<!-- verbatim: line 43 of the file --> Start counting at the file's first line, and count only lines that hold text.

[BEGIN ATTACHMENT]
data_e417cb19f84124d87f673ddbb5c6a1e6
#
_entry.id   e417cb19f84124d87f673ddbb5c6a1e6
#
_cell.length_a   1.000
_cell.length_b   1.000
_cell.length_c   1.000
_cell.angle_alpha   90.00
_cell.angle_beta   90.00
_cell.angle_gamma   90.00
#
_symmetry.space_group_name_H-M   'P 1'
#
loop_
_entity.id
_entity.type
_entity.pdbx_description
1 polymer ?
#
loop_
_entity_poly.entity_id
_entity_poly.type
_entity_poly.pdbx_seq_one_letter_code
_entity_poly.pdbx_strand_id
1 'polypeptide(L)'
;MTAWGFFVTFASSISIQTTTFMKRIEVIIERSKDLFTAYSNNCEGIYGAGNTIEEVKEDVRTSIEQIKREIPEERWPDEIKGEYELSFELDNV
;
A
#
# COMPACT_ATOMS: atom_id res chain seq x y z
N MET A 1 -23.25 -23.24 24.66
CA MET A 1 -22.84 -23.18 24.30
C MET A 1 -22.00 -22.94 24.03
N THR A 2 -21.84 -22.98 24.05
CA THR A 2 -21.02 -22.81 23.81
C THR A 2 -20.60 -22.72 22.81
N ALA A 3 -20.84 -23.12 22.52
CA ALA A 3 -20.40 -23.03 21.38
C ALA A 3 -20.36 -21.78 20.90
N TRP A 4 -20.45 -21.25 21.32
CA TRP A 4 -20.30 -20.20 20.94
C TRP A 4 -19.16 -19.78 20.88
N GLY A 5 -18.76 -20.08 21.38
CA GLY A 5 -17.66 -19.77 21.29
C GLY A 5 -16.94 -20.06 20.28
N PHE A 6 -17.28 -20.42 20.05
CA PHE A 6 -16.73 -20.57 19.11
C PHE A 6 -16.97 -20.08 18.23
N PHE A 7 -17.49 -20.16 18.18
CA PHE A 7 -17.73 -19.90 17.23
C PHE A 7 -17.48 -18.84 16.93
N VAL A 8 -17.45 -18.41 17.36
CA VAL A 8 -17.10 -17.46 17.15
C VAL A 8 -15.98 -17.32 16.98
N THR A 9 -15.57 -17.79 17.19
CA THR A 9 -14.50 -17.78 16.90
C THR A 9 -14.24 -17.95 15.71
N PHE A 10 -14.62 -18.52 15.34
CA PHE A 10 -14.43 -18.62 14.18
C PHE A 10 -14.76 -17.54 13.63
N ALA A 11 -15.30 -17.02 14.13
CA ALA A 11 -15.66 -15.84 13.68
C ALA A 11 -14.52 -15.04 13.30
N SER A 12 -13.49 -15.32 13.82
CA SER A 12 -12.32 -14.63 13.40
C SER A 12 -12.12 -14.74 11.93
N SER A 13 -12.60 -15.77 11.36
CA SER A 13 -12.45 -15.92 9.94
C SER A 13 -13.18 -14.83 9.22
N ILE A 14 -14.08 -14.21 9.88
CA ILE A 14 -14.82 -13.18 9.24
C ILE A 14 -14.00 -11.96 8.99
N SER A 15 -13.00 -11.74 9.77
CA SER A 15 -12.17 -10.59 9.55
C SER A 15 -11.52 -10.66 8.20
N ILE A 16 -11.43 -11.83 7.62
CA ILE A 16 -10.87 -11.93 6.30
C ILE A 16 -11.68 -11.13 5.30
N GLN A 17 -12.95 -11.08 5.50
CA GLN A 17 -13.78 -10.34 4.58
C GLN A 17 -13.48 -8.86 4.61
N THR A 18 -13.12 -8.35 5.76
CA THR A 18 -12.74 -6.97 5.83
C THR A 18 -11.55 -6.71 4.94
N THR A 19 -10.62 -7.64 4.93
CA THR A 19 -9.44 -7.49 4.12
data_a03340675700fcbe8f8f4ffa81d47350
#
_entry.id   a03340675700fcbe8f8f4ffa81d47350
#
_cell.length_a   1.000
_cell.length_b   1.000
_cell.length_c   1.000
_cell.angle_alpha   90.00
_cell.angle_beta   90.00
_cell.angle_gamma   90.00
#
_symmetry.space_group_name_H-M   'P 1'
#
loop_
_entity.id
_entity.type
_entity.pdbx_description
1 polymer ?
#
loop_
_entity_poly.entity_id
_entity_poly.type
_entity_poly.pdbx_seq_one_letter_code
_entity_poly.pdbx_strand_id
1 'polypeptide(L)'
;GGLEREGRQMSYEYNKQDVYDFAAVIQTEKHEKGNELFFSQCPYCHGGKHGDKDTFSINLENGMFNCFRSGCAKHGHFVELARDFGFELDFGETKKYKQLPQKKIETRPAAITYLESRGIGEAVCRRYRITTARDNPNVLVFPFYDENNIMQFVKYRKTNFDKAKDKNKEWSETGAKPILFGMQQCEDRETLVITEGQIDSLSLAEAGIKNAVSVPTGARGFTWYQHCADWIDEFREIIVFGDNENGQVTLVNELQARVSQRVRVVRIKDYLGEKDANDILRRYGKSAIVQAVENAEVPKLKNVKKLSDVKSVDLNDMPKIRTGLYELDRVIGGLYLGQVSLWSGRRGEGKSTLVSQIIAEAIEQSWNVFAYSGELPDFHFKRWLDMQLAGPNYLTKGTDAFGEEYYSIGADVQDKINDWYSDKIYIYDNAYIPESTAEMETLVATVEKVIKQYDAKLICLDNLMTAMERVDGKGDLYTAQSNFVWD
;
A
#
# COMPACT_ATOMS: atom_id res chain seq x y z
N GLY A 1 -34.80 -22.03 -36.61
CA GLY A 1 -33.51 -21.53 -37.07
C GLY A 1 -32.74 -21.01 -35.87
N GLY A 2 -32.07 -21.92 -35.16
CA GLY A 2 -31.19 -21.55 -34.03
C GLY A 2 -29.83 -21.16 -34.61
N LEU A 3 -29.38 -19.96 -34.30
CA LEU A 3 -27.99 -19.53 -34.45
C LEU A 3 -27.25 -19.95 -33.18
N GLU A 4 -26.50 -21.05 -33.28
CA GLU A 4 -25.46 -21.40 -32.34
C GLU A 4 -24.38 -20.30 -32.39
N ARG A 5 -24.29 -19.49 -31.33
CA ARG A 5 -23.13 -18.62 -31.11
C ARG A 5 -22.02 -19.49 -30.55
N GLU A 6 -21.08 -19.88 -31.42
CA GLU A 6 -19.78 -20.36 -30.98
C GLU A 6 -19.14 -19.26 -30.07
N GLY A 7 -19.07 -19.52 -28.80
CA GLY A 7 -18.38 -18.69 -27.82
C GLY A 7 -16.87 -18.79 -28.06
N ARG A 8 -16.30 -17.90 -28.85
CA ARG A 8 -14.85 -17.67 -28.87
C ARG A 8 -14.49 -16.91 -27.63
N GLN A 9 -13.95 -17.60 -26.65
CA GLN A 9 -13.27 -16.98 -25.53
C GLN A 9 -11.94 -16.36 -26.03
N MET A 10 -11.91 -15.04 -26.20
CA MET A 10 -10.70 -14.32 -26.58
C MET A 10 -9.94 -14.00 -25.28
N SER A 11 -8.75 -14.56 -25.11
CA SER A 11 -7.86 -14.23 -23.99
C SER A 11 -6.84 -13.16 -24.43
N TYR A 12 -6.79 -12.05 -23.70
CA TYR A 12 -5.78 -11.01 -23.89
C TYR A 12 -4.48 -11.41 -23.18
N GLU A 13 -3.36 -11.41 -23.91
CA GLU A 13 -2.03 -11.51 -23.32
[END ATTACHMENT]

N GLY A 5 -18.76 -20.08 21.38